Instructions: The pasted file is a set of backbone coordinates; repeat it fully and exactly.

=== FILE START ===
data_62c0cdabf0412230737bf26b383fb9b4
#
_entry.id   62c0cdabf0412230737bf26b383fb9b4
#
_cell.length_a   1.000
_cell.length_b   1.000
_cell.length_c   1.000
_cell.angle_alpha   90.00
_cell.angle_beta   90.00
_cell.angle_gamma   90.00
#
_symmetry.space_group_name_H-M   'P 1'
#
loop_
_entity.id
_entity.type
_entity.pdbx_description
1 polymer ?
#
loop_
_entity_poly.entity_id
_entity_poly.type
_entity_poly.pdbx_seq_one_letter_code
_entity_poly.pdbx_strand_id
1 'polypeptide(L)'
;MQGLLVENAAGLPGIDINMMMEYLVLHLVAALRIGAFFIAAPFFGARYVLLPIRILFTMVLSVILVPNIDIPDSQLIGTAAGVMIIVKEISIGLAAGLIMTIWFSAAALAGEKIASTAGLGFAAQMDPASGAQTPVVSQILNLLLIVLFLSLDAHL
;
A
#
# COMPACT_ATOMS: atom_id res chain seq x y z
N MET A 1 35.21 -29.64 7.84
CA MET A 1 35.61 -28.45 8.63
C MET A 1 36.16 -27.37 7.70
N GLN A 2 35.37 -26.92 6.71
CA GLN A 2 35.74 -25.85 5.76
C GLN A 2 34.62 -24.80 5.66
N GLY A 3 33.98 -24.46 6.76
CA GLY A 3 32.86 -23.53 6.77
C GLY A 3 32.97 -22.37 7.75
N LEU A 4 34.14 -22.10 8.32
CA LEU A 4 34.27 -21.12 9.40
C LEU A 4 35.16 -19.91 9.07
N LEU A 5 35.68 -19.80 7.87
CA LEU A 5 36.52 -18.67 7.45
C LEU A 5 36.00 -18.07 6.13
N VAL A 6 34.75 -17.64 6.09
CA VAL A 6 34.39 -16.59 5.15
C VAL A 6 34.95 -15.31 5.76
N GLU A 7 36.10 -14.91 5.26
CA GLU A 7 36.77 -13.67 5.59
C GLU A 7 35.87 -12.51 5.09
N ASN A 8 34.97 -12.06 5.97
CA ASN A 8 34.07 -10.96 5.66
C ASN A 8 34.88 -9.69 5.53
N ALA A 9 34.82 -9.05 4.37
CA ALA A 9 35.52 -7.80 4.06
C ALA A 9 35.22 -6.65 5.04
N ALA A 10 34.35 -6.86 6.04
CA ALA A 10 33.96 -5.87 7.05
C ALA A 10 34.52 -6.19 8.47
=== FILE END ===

data_62c0cdabf0412230737bf26b383fb9b4
#
_entry.id   62c0cdabf0412230737bf26b383fb9b4
#
_cell.length_a   1.000
_cell.length_b   1.000
_cell.length_c   1.000
_cell.angle_alpha   90.00
_cell.angle_beta   90.00
_cell.angle_gamma   90.00
#
_symmetry.space_group_name_H-M   'P 1'
#
loop_
_entity.id
_entity.type
_entity.pdbx_description
1 polymer ?
#
loop_
_entity_poly.entity_id
_entity_poly.type
_entity_poly.pdbx_seq_one_letter_code
_entity_poly.pdbx_strand_id
1 'polypeptide(L)'
;MQGLLVENAAGLPGIDINMMMEYLVLHLVAALRIGAFFIAAPFFGARYVLLPIRILFTMVLSVILVPNIDIPDSQLIGTAAGVMIIVKEISIGLAAGLIMTIWFSAAALAGEKIASTAGLGFAAQMDPASGAQTPVVSQILNLLLIVLFLSLDAHL
;
A
#
# COMPACT_ATOMS: atom_id res chain seq x y z
N MET A 1 35.21 -29.64 7.84
CA MET A 1 35.61 -28.45 8.63
C MET A 1 36.16 -27.37 7.70
N GLN A 2 35.37 -26.92 6.71
CA GLN A 2 35.74 -25.85 5.76
C GLN A 2 34.62 -24.80 5.66
N GLY A 3 33.98 -24.46 6.76
CA GLY A 3 32.86 -23.53 6.77
C GLY A 3 32.97 -22.37 7.75
N LEU A 4 34.14 -22.10 8.32
CA LEU A 4 34.27 -21.12 9.40
C LEU A 4 35.16 -19.91 9.07
N LEU A 5 35.68 -19.80 7.87
CA LEU A 5 36.52 -18.67 7.45
C LEU A 5 36.00 -18.07 6.13
N VAL A 6 34.75 -17.64 6.09
CA VAL A 6 34.39 -16.59 5.15
C VAL A 6 34.95 -15.31 5.76
N GLU A 7 36.10 -14.91 5.26
CA GLU A 7 36.77 -13.67 5.59
C GLU A 7 35.87 -12.51 5.09
N ASN A 8 34.97 -12.06 5.97
CA ASN A 8 34.07 -10.96 5.66
C ASN A 8 34.88 -9.69 5.53
N ALA A 9 34.82 -9.05 4.37
CA ALA A 9 35.52 -7.80 4.06
C ALA A 9 35.22 -6.65 5.04
N ALA A 10 34.35 -6.86 6.04
CA ALA A 10 33.96 -5.87 7.05
C ALA A 10 34.52 -6.19 8.47